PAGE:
What Would Ms. Frizzle Do?

May 11, 2018

If you know the show The Magic School Bus, then you know that Ms. Frizzle, the creative fourth-grade science teacher, could take on any task and adventure with ease. Well, this new challenge might even stump Ms. Frizzle.

This week is Teacher Appreciation Week. It’s the time of the year when we thank our teachers for all they do. So what’s with all the talk recently about teachers being unhappy? Here at Xyza, we have been tracking teacher strikes across the US, where teachers are fighting for higher wages and better funding for educational resources.


Here are some facts you might not know about teacher strikes:

The demands of teachers participating in strikes are not new.

By Brad Perkins (Flickr: Fair Contract Now) [CC BY-SA 2.0 (https://creativecommons.org/licenses/by-sa/2.0)], via Wikimedia Commons
In fact, teachers have been unhappy with stagnant salaries and have been demanding pay raises for almost a decade in many states. But now teachers are losing patience and are refusing to work unless their demands are heard.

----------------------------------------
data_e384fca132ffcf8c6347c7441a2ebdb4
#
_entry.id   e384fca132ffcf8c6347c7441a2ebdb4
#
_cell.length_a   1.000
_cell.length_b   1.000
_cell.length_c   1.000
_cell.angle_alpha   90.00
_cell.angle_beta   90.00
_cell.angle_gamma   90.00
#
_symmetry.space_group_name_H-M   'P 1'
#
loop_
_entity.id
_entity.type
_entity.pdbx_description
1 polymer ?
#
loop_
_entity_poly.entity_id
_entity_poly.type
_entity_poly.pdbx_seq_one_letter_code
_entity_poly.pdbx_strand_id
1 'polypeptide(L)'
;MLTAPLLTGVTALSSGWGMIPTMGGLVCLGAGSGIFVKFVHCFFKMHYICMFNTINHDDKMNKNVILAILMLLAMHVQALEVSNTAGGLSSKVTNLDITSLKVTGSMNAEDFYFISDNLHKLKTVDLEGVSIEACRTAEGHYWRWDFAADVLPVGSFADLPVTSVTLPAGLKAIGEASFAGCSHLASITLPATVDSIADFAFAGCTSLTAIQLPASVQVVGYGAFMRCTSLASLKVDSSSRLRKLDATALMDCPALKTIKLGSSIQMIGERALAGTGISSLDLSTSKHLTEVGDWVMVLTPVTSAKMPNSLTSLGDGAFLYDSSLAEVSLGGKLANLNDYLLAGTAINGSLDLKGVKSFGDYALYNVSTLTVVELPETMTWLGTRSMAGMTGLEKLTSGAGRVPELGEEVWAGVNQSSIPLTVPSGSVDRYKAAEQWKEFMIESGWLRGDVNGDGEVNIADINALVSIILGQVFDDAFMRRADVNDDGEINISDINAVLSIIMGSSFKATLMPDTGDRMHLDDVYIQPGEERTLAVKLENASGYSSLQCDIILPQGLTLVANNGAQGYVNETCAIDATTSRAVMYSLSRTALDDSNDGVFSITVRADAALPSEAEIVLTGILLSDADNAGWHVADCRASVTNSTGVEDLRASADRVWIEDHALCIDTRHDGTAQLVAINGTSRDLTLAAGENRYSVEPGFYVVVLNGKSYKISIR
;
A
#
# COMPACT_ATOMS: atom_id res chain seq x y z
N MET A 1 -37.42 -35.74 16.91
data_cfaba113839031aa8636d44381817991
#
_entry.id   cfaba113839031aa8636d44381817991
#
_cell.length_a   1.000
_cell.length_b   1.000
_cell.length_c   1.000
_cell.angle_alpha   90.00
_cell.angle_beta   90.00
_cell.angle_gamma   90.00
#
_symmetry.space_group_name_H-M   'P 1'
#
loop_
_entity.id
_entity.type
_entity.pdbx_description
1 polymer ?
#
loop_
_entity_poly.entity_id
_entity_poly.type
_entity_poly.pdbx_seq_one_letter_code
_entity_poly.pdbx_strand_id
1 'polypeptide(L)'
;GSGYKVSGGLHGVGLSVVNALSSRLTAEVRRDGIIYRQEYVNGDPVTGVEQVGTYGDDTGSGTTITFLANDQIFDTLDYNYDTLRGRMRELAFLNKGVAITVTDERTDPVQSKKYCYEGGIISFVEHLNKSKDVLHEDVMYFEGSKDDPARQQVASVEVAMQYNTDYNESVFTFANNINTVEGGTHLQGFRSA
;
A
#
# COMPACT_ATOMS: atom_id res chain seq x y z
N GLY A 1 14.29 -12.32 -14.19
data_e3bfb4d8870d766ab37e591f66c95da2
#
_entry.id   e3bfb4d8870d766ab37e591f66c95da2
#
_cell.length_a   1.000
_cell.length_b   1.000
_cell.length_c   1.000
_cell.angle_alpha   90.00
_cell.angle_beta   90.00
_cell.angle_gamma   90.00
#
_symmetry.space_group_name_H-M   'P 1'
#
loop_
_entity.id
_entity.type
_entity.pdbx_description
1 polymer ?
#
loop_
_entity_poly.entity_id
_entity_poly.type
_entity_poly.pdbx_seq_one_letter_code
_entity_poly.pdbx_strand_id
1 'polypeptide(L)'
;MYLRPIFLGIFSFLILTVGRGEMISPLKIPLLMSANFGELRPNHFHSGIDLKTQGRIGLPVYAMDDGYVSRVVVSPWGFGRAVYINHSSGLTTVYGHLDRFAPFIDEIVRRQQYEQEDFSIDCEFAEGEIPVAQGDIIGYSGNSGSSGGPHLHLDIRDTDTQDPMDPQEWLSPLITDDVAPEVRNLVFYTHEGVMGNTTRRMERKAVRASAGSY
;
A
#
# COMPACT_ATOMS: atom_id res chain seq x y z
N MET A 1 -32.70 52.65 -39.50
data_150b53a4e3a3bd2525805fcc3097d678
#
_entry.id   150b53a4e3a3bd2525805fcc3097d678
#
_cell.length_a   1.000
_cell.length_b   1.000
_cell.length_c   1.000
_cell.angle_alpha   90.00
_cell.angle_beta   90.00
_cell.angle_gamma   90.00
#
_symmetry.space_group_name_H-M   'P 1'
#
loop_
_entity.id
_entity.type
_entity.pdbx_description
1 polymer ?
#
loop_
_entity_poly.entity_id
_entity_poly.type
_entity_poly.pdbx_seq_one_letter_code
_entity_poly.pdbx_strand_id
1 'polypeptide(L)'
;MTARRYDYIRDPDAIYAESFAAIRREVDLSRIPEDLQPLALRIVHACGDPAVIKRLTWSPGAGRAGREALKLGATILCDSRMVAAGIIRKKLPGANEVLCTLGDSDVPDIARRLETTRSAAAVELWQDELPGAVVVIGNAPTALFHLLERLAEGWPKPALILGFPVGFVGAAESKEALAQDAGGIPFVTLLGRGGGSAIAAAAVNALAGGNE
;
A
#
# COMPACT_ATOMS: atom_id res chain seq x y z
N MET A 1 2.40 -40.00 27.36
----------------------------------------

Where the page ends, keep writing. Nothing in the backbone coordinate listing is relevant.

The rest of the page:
The strikes are spreading!

West Virginia seems to be where the first strikes began, but teachers are also striking in Kentucky, Oklahoma, Arizona, and Colorado, and teachers in two other states—North Carolina and Louisiana—will potentially strike as well.

Did you know that teacher strikes are illegal in some states?


That’s right. Teachers strike because they generally have no other way to get their demands heard, but some states, like Arizona, Kentucky, West Virginia, and Oklahoma, have laws against teacher strikes (although no teachers have been arrested!).

Is striking the answer?

Striking isn’t typically the first step teachers take to better their situations; many belong to teachers’ unions, which are groups designed to negotiate on behalf of teachers. But in many states, unions have not been able to secure increased wages, so teachers have taken matters into their own hands and organized protests on their own.

Organizing a strike has changed!

Photo by Florida Education Association, courtesy of State Archives of Florida, Florida Memory.

Social media sites like Facebook and Twitter are playing a big role in helping teachers to quickly coordinate efforts and share their thoughts. Can you imagine how teachers would have coordinated fifty years ago when the first US teacher strike started in Florida?

So … for this Teacher Appreciation Week, here’s some food for thought: If we care enough about our teachers to dedicate a special week to them every year, why can’t we treat them well for the entire school year by paying them a fair wage and giving them the resources they need for their schools and classrooms? What’s happening with the teachers in your area? Don’t know? Ask or interview your teacher and report back by emailing editor@xyzanews.com.


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